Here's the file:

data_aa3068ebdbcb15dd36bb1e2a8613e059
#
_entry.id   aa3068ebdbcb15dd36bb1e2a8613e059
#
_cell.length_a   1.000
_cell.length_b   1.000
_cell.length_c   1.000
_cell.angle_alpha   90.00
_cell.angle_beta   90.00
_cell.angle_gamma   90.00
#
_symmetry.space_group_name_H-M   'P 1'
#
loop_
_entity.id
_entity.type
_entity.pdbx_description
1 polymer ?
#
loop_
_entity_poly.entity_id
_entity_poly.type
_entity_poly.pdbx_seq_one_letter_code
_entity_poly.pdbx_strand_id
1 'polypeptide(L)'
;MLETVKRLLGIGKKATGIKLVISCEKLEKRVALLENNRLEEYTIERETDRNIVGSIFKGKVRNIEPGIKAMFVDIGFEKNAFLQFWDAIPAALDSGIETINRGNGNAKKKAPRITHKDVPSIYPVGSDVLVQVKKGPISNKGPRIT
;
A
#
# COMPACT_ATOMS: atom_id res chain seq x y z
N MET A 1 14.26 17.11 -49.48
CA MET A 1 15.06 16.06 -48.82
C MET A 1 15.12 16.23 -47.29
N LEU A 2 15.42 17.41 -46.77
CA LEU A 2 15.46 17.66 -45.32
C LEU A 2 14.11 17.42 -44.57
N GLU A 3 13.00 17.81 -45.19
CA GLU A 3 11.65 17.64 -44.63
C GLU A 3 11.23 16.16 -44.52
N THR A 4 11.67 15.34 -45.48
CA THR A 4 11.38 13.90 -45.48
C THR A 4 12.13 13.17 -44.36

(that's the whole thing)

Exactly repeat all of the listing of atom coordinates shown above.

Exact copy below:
data_aa3068ebdbcb15dd36bb1e2a8613e059
#
_entry.id   aa3068ebdbcb15dd36bb1e2a8613e059
#
_cell.length_a   1.000
_cell.length_b   1.000
_cell.length_c   1.000
_cell.angle_alpha   90.00
_cell.angle_beta   90.00
_cell.angle_gamma   90.00
#
_symmetry.space_group_name_H-M   'P 1'
#
loop_
_entity.id
_entity.type
_entity.pdbx_description
1 polymer ?
#
loop_
_entity_poly.entity_id
_entity_poly.type
_entity_poly.pdbx_seq_one_letter_code
_entity_poly.pdbx_strand_id
1 'polypeptide(L)'
;MLETVKRLLGIGKKATGIKLVISCEKLEKRVALLENNRLEEYTIERETDRNIVGSIFKGKVRNIEPGIKAMFVDIGFEKNAFLQFWDAIPAALDSGIETINRGNGNAKKKAPRITHKDVPSIYPVGSDVLVQVKKGPISNKGPRIT
;
A
#
# COMPACT_ATOMS: atom_id res chain seq x y z
N MET A 1 14.26 17.11 -49.48
CA MET A 1 15.06 16.06 -48.82
C MET A 1 15.12 16.23 -47.29
N LEU A 2 15.42 17.41 -46.77
CA LEU A 2 15.46 17.66 -45.32
C LEU A 2 14.11 17.42 -44.57
N GLU A 3 13.00 17.81 -45.19
CA GLU A 3 11.65 17.64 -44.63
C GLU A 3 11.23 16.16 -44.52
N THR A 4 11.67 15.34 -45.48
CA THR A 4 11.38 13.90 -45.48
C THR A 4 12.13 13.17 -44.36